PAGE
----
Autism and Sensory Processing
Sensory processing refers to the ability of a student to register, interpret and respond to sensory information. This is a complex process involving all the sensory systems (auditory, gustatory, visual, olfactory, tactile, proprioceptive, vestibular and interoception). When sensory processing is working well, a young person can engage in daily functional activities and social interaction. Sensory processing differences are prevalent in autistic young people and can affect every aspect of life and development.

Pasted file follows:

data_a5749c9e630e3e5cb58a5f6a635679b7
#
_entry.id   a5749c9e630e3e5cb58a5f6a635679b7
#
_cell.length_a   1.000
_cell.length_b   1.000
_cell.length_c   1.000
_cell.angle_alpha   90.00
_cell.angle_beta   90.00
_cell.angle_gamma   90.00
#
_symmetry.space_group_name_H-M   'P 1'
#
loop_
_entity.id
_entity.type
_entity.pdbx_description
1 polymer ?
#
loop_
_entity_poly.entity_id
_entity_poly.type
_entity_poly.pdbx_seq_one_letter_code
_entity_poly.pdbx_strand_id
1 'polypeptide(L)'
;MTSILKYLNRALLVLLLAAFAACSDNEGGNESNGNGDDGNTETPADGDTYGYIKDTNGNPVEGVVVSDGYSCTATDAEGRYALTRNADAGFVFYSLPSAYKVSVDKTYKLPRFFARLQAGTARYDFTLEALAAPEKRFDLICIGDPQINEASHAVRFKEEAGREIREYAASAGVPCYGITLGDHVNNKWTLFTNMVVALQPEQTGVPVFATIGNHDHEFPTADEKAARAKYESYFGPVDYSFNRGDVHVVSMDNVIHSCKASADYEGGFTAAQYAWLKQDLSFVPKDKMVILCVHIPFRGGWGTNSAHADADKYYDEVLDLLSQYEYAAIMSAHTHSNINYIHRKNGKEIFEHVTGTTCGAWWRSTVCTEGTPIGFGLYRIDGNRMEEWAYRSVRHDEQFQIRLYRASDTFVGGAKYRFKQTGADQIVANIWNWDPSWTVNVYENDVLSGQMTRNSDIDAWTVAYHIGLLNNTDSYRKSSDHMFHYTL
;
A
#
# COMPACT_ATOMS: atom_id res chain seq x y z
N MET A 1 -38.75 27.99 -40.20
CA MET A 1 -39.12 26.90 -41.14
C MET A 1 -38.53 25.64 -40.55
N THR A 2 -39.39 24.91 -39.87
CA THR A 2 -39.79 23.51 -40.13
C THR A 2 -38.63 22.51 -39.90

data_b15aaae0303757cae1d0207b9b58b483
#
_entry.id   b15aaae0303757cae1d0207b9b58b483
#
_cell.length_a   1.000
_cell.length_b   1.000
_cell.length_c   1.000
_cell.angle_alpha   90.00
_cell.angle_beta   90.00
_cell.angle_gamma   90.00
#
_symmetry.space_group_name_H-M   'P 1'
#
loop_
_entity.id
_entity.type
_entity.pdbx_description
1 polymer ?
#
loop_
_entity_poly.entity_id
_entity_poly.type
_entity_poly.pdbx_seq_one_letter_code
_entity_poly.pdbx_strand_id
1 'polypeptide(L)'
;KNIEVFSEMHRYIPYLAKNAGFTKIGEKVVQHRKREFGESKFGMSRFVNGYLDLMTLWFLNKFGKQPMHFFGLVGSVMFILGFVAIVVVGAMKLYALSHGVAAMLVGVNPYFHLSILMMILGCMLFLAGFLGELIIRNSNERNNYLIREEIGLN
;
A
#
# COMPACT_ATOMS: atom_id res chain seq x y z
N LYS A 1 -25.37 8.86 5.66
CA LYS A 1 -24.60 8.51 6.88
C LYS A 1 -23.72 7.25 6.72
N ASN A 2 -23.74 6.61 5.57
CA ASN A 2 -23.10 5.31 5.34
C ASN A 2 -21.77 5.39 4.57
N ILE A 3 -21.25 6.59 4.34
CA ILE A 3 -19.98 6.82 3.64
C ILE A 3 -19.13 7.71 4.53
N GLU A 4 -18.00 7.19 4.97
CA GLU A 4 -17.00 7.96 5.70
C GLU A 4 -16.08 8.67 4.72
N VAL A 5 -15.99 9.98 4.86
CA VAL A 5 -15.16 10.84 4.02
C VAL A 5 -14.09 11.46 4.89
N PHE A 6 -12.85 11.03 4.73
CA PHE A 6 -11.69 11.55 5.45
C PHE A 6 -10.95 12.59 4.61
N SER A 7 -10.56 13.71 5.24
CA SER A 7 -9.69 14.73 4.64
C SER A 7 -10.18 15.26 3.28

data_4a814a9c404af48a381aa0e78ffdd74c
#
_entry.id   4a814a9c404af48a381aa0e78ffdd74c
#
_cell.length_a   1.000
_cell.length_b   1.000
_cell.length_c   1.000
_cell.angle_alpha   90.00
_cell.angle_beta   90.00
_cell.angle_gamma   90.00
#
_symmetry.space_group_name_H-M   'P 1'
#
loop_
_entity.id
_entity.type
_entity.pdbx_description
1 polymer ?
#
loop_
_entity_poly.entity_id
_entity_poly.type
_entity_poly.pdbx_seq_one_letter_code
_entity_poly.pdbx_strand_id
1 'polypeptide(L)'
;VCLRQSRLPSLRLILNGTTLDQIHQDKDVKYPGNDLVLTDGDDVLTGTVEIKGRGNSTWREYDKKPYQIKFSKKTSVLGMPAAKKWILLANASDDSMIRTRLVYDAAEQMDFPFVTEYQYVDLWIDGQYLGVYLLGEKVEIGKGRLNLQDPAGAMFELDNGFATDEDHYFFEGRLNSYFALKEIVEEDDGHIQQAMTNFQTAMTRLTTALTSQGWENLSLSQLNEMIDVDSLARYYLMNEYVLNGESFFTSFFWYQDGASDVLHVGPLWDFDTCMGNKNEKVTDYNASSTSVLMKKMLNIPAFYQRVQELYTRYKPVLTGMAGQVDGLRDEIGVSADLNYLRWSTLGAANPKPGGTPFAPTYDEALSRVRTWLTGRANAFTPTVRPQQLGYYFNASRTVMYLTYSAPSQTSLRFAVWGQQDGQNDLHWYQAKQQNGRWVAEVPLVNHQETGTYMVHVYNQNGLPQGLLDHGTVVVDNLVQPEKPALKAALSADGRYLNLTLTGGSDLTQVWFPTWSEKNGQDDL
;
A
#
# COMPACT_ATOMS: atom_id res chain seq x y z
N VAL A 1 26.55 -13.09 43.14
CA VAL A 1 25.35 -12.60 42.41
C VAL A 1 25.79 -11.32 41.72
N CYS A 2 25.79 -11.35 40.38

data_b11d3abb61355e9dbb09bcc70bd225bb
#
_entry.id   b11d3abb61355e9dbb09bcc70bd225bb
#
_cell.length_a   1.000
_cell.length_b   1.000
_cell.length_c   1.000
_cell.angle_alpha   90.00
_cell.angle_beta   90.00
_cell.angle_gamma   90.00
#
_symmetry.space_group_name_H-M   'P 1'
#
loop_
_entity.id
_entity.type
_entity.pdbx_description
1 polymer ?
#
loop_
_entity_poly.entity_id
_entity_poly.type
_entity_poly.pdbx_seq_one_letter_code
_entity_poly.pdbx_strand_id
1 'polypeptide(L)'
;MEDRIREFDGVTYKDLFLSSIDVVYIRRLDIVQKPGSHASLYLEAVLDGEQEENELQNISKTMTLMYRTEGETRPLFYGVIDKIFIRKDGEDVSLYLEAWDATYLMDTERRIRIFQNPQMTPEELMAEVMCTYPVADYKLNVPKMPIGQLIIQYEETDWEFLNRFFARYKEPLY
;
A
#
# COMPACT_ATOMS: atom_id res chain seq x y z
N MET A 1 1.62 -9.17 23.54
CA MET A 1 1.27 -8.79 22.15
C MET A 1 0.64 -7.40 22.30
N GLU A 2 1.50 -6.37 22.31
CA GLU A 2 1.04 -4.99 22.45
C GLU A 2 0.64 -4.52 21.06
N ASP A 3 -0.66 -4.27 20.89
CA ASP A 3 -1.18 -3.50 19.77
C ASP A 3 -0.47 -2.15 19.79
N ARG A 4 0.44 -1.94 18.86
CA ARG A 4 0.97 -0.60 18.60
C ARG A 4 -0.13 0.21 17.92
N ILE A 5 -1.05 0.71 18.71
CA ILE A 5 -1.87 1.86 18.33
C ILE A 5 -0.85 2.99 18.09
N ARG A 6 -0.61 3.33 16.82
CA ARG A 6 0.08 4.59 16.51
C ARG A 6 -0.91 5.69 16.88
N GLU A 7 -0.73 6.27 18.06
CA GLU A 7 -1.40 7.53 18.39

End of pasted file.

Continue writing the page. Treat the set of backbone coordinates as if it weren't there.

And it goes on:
This session examines the sensory processing differences and will demonstrate how such differences impact on learning, leisure activities and choices, social interactions, and behaviour in school.
• Develop a basic understanding of some of the sensory processing differences.
• Understand how sensory processing differences can affect the young person’s experience in school.
• Gain knowledge of strategies, which will assist in meeting the young person’s sensory needs.